Mosquito Repellent for a Propane Fire Pit

Mosquitoes carry certain diseases affecting humans, including the West Nile Virus. These insects often appear around areas with standing water, a high rainfall or humidity. When adding a propane fire pit to your yard, you risk the mosquitoes attacking you, your family and guests. Certain types of mosquito repellents are suitable for use around fire pits.

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Mosquitoes are dangerous pests.

Chemical Repellents

Chemical repellents deter mosquitoes by blocking certain environmental cues attracting them, such as water vapor. Colorado State University recommends deet repellents applied directly to the skin. Some mosquito repellents contain plant-derived chemicals. The repellents work for several hours and keep mosquitoes from biting. When using the repellents outside, stand away from the fire pit and remain away from the area until the product dries on your skin. Certain chemicals are flammable and should not be used around any type of flames.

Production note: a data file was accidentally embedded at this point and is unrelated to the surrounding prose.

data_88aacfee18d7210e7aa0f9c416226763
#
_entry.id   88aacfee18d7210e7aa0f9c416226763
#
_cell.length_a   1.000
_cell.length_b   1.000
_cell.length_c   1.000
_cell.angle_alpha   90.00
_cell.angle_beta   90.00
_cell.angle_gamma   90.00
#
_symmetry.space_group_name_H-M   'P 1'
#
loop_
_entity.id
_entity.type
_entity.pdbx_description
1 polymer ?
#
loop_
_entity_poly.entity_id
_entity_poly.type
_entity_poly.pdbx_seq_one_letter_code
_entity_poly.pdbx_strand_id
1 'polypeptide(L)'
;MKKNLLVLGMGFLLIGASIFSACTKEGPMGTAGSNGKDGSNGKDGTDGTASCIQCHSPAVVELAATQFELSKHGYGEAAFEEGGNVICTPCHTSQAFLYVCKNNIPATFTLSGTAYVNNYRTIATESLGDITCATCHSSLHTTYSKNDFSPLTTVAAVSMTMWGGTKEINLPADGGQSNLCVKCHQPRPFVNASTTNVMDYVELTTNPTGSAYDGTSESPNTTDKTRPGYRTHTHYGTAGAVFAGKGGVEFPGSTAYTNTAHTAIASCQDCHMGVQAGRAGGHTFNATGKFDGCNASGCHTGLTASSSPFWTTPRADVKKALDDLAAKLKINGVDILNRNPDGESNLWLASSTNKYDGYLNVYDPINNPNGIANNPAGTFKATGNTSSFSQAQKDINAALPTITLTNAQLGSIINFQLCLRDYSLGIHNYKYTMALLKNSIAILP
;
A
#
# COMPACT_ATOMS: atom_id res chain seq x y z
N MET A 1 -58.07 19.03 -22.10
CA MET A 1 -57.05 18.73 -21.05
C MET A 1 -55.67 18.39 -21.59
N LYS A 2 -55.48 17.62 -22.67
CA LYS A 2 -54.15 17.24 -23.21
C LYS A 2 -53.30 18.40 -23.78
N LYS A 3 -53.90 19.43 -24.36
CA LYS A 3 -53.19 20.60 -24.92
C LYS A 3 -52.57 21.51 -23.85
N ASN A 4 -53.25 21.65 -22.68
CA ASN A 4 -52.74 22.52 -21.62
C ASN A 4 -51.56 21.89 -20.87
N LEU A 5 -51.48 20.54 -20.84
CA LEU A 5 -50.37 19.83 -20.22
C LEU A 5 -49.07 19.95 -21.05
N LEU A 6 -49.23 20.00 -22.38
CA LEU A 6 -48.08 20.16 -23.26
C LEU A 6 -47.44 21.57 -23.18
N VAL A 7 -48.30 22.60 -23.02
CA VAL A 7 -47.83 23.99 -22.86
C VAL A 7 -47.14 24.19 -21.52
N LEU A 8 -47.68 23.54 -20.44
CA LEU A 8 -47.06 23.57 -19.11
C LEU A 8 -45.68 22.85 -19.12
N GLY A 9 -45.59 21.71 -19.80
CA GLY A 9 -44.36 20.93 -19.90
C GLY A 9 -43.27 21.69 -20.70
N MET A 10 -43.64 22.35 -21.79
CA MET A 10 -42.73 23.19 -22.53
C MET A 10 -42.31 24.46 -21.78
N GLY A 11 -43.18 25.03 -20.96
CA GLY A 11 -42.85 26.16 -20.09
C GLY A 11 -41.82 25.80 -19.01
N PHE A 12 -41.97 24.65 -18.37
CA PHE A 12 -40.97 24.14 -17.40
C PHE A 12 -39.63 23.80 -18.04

Electronic Devices

Ultraviolet devices kill mosquitoes. If you have an electric outlet or electric source near your propane fire pit, hang a bug zapper or a similar device. The ultraviolet light attracts the mosquitoes, luring the insects away from your family and guests. The mosquitoes fly into the light and die upon impact. Some brands add CO2, which further attracts the insects.

Citronella Repellents

Citronella repellents come as candles and wristbands. The products work by emitting a scent that repels the bugs in your yard. Candles mix citronella oil into the wax, which slowly releases the scent around the yard as the candle burns. The wristbands attach directly to your arm. According to the University of Florida, a product containing 10 percent citronella was only effective at keeping mosquitoes away for 20 minutes. As the amount of citronella dropped, so did the effectiveness.

Warning

The University of Florida warns against using natural remedies for repelling mosquitoes, including onions, vitamin B, bananas or garlic. The University states that no scientific evidence supports the claims that natural remedies work. The school also warns against the use of sound emitting devices for repelling mosquitoes, as no studies or research supports the manufacturers' claims.